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A Quick Guide to... Living and Working in Krakow, Poland

Posted by: Kathie Higginson

Anyone who's been to Krakow on holiday seems to rave about the beautiful architecture, the price of beer and the many things to do. With its UNESCO World Heritage listed Historic Centre and fantastic access to weekends away all over Europe, Krakow would make a fascinating and culturally rich home.

So if you've been offered an expat role in Krakow, here's our essential guide before you go...

Emergency Services: 112
Language: Polish
Currency: Zloty, subdivided into 100 groszy

Schooling & Healthcare
Even expatriate children can access free education in Poland, which is of a good standard – however this will be in Polish, so there may be a language barrier. If so, there are good international schools in Krakow, including the British International School of Krakow (BISC) and International School of Krakow (ISK). There are also 24 universities and colleagues in the city. Public healthcare in Poland is of a decent standard, but it’s still important to ensure you and your family have have comprehensive heath cover so you can access private facilities – despite improvements Poland still spends the lowest percentage of its GDP on healthcare in Europe.

Finding somewhere to live
You shouldn’t have any real trouble finding a rented apartment in Krakow. If your employer is not helping you with the move, Gumtree is a good place to start. It would be helpful to get some assistance from someone who speaks Polish (if you don’t), or if in doubt go through a reputable agent. Krakow is split into 18 districts, simply named in Roman numerals. Quiet areas include Cichy Kacik and Jozefa Brodowicza. Debniki is lovely a green and Kazimierz is great if you’re looking for cool bars.

Navigating the bureaucracy
The Polish system for setting up bank accounts, telecoms, internet is riddled with difficult bureaucracy. This means you will be spending quite a lot of time doing paperwork. It definitely helps if you can call on the assistance of a Polish speaker in these matters. Which brings me onto the next point…

Learning Polish is very important, and you may find yourself isolated if you don’t at least try...
But it’s not easy to learn the language, so start before you go, and throw yourself into it as much as possible. Much of the Polish population don’t speak English, although this is less of a problem in the big cities and with younger people, who mostly do speak English.

Be Respectful
Many Polish people are deeply religious, and even those who don’t consider themselves so still live by Catholic values. Drinking on streets and even in public parks is against the law too - but of course this doesn’t extend to seating outside licensed premises. Try not to get too drunk in public either or you may find yourself in a cell. Similarly, the blood alcohol level for driving is zero thanks to issues Poland’s had in the past with drink driving.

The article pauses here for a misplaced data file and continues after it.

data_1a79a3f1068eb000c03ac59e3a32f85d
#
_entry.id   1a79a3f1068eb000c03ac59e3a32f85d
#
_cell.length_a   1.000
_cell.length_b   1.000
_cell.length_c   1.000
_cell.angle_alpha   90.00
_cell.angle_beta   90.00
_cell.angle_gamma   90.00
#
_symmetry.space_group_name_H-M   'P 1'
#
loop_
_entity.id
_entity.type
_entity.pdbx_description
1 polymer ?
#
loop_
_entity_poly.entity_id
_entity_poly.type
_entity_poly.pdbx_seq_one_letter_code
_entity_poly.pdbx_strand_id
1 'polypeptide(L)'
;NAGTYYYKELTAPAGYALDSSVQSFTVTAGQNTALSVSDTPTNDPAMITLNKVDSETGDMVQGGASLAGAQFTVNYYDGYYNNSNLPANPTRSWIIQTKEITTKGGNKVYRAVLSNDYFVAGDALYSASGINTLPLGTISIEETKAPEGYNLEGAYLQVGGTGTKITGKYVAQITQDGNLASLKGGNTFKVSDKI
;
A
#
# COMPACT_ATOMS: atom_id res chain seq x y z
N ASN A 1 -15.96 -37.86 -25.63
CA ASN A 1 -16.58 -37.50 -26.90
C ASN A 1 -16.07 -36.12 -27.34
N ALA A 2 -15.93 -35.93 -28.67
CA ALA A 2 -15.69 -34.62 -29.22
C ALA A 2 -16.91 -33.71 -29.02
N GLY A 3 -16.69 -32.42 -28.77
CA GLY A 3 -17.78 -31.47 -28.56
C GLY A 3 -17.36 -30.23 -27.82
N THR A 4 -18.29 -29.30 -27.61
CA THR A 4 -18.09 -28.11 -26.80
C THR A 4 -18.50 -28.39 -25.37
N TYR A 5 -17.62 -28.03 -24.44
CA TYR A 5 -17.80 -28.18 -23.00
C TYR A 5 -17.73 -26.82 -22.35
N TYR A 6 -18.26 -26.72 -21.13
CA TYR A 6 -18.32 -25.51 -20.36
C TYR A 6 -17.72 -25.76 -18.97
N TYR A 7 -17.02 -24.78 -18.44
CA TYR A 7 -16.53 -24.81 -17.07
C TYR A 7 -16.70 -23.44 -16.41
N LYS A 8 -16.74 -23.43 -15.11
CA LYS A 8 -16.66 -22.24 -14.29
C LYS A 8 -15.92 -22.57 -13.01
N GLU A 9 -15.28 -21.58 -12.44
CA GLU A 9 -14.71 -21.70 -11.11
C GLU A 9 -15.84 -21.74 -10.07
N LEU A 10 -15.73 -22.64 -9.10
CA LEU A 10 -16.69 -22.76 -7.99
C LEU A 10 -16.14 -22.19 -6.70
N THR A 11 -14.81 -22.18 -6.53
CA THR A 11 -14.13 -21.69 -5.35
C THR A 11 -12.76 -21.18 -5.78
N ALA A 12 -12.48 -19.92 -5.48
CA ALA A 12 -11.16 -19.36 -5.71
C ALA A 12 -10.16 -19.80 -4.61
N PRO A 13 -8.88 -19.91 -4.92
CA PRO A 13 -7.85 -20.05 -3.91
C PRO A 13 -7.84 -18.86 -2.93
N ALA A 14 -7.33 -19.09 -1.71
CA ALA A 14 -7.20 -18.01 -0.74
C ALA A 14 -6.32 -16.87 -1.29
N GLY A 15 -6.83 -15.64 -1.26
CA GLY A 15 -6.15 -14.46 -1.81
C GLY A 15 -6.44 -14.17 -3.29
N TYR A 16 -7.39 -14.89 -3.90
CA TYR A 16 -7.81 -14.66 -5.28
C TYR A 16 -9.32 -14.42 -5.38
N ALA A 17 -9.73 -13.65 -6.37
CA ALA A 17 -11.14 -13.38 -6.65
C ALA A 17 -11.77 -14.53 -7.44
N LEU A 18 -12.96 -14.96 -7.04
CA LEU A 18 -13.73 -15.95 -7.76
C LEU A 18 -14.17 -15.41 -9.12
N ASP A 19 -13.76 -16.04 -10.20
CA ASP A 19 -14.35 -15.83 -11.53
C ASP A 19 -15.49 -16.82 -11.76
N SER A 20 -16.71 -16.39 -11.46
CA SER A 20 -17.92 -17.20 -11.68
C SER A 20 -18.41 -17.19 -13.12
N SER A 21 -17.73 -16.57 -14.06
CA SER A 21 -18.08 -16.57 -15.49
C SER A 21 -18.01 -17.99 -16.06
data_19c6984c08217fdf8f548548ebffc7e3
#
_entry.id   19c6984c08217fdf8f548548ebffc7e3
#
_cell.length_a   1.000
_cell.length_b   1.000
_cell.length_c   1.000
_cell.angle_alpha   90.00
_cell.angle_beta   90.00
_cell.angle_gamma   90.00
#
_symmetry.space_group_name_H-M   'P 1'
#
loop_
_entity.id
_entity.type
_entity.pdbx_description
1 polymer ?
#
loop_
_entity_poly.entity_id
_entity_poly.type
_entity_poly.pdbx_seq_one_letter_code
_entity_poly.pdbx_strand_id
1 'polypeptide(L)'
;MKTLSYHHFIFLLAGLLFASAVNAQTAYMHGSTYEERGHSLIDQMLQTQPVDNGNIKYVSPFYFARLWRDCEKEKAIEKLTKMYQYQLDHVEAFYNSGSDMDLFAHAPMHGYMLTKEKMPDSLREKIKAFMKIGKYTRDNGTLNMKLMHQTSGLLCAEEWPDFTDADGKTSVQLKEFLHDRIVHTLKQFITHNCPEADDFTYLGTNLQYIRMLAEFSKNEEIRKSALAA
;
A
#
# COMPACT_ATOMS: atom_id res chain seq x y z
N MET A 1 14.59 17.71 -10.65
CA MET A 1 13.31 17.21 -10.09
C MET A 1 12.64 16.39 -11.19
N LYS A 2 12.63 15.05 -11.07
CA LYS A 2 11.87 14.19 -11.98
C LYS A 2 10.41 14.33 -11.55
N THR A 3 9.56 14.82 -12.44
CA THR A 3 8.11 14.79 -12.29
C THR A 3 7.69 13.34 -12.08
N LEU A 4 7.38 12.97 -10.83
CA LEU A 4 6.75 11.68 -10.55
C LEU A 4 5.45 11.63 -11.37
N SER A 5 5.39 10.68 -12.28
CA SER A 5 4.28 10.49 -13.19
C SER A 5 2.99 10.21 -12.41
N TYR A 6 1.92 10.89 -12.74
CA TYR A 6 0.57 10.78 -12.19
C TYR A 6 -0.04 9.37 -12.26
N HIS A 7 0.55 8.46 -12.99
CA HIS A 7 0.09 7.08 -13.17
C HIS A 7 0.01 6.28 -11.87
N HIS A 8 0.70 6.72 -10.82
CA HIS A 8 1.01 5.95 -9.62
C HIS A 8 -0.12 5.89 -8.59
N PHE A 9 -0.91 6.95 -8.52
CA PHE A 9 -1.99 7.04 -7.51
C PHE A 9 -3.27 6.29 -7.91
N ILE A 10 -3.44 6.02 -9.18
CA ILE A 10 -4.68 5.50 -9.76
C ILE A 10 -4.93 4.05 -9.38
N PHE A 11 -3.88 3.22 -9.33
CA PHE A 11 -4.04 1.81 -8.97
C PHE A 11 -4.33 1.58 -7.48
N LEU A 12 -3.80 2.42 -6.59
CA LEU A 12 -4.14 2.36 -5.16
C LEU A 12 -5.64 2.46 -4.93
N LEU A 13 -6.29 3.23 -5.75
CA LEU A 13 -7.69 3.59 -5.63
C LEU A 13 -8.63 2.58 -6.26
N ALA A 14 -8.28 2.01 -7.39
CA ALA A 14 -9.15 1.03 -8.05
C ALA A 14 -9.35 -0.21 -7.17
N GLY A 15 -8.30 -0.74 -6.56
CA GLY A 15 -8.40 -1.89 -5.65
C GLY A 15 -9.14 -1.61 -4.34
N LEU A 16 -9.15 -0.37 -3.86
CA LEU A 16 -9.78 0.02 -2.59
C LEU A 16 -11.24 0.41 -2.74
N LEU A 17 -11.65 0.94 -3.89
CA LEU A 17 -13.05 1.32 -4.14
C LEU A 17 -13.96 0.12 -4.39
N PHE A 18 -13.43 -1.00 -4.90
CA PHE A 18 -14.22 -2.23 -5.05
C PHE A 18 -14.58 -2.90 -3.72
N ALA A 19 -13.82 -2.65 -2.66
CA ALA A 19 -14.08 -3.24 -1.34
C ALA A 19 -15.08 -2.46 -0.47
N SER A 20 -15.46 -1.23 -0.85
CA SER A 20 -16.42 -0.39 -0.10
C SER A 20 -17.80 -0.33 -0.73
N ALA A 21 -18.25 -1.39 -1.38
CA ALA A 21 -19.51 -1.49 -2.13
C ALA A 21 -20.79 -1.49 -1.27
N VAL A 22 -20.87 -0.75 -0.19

If you like beer, you’re in luck – Krakow’s beer scene is fantastic
With excellent beer bars serving a wide range of craft beers from Poland and further afield, you really can’t go wrong. Omerta Pub and the House of Beer are particularly good, with a wide range of both bottled beers and craft pumps.

It’s easy to have a great diet in Krakow
Good quality, locally produced food is very affordable in Poland for those on an expat salary. Although the Polish diet may be construed as being very meat-heavy, Polish people also eat an awful lot of vegetables, so it’s very easy to eat a varied and healthy diet. Gołąbki, stuffed cabbage, is delicious – and the coffee is fantastic. You’ll also have to start drinking carrot juice, which sounds strange at first but is actually very tasty and does come in different flavours. Good quality clothing however, is quite expensive in Poland – as are white goods and electronics.

Entertaining Yourself
Krakow is a fantastic city and there are lots of things to see and do as a tourist. The medieval old town is a UNESCO World Heritage site, and it’s a great place to just sit at outdoor cafes people-watching. Live music is easy to find and the theatres are good. If you have children check out the English-language facebook page Krakow Expat Families to find out about upcoming family-friendly events.

Exploring Europe
Krakow is great base for exploring Eastern Europe, with many major cities within a day’s drive. Poland borders Ukraine, Slovakia and Germany as well as Belarus and Lithuania, but it’s also easy to get to Hungary, Serbia, Austria and Romania.

Meeting People
You can meet other expats by joining forums and clubs including the International Women’s Association of Krakow (IWAK). For Christians, Christ the King Church might be the perfect way to meet like-minded people whilst in the city.

Price Guide


3 course meal for 2, mid-range 100 zł $24
Draught beer 7 zł $1.65
Loaf of bread 2.91 zł $0.70
Mid range bottle of wine 20 zł $4.73
Gas/Petrol (1 litre) 4.30 zł $1.02
Taxi (1 km) 2 zł $0.47
Rent - 1 bed, city centre* 1,817 zł $430
Recent Comments
Very useful
Jamie ROSCOE, 30 January 2017
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